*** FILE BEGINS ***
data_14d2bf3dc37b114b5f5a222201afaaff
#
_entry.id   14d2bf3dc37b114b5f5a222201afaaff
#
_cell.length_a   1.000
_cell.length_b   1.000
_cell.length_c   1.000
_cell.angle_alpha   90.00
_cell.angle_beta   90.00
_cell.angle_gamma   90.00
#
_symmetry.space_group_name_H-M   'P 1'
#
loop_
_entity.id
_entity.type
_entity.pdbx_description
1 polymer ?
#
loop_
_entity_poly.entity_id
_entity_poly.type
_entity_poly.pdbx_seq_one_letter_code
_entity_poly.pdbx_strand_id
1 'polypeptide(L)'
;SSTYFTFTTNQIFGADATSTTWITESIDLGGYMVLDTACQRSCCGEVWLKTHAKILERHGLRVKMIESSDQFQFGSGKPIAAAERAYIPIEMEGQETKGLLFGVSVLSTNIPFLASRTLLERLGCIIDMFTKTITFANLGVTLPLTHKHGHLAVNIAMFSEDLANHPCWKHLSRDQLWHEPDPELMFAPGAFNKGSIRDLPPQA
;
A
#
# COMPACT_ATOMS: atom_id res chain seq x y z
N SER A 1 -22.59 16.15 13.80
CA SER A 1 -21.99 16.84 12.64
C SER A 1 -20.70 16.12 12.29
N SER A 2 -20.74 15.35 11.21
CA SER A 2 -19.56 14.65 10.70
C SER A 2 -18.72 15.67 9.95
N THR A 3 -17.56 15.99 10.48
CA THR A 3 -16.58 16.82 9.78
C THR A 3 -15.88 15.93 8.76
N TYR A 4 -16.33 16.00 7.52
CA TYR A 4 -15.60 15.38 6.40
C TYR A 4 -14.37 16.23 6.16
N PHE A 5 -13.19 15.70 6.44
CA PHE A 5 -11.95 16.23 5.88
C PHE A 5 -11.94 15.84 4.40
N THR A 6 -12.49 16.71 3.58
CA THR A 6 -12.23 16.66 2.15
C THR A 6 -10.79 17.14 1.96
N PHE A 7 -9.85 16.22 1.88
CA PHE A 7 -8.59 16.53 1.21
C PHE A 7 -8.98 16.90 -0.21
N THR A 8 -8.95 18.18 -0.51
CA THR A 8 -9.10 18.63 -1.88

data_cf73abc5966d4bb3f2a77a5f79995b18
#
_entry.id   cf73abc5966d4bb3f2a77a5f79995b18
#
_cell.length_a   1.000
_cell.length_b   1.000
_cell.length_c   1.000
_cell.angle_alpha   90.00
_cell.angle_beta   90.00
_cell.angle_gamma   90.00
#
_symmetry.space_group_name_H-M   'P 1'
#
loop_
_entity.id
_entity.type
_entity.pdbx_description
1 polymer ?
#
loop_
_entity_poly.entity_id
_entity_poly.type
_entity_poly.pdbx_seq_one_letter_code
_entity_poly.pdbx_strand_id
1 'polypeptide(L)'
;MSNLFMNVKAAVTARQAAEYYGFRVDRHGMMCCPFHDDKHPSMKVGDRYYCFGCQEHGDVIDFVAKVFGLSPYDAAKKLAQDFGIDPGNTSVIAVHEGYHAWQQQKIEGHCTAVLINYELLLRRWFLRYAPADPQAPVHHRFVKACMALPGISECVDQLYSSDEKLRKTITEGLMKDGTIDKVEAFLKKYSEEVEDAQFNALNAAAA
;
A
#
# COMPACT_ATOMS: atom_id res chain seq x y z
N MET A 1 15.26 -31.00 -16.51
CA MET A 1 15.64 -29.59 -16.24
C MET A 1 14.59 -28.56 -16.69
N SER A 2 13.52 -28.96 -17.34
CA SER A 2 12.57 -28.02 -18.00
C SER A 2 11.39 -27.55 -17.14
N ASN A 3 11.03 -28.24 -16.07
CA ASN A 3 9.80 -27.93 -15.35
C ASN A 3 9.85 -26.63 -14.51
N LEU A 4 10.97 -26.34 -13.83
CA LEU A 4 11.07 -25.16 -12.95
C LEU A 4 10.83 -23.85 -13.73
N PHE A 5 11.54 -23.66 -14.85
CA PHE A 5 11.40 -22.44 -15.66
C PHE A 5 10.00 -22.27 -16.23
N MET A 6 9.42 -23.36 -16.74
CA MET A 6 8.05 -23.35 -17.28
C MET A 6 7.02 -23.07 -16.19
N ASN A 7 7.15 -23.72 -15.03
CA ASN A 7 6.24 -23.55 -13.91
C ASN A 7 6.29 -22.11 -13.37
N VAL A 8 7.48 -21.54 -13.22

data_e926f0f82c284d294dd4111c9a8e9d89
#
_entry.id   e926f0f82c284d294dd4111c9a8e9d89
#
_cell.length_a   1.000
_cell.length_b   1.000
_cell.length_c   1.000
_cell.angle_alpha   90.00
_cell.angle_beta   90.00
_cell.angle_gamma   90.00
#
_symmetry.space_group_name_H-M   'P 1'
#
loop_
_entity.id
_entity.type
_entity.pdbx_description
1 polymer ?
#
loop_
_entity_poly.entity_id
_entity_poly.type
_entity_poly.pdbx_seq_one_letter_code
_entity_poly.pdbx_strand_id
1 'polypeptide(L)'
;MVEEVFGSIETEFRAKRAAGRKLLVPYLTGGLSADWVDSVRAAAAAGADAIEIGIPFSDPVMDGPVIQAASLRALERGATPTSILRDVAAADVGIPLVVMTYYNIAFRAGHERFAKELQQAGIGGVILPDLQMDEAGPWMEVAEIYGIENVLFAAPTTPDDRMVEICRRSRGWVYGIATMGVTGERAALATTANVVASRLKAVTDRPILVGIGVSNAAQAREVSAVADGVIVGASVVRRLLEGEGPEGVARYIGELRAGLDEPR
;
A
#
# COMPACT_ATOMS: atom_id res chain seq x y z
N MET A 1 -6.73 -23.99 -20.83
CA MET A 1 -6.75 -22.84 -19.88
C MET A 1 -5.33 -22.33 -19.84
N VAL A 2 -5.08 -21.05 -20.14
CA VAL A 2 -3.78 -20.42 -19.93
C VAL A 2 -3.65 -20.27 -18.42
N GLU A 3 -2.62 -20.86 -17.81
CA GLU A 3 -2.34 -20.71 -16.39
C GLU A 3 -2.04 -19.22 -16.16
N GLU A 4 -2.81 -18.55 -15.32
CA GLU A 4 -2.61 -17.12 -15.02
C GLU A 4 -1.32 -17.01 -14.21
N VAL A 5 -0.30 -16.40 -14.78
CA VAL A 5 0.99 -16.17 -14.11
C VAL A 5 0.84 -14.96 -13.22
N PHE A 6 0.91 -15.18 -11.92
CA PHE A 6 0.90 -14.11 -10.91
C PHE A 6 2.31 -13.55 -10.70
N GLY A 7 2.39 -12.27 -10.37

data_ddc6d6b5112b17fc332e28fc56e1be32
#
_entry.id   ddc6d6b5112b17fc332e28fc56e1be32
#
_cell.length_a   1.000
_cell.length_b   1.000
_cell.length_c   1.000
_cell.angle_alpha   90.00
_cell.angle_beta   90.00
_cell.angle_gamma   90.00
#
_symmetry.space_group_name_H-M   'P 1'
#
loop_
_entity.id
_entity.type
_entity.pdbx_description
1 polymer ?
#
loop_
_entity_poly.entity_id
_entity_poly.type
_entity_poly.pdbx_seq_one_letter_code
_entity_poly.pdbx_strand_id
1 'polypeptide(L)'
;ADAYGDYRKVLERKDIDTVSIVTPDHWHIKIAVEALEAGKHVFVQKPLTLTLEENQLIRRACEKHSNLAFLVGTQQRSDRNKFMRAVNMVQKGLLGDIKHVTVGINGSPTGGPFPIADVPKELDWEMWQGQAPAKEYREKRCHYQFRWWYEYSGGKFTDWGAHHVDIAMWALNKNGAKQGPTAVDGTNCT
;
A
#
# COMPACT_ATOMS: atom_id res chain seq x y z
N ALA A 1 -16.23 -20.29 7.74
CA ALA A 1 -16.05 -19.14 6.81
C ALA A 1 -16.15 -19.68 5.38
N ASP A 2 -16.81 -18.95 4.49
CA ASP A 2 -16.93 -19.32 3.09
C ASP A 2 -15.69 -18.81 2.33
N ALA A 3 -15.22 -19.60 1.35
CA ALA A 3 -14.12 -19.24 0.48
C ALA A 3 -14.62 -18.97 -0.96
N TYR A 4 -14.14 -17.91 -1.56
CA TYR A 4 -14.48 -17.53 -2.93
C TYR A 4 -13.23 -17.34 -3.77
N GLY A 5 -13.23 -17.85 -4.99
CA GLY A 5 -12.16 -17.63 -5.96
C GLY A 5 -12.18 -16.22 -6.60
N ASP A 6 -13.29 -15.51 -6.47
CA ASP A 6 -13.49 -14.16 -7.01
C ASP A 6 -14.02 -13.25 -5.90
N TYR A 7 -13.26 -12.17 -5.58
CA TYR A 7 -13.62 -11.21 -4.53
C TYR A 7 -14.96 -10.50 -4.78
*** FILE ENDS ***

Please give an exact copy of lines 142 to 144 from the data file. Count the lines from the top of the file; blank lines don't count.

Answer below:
N GLU A 3 -2.62 -20.86 -17.81
CA GLU A 3 -2.34 -20.71 -16.39
C GLU A 3 -2.04 -19.22 -16.16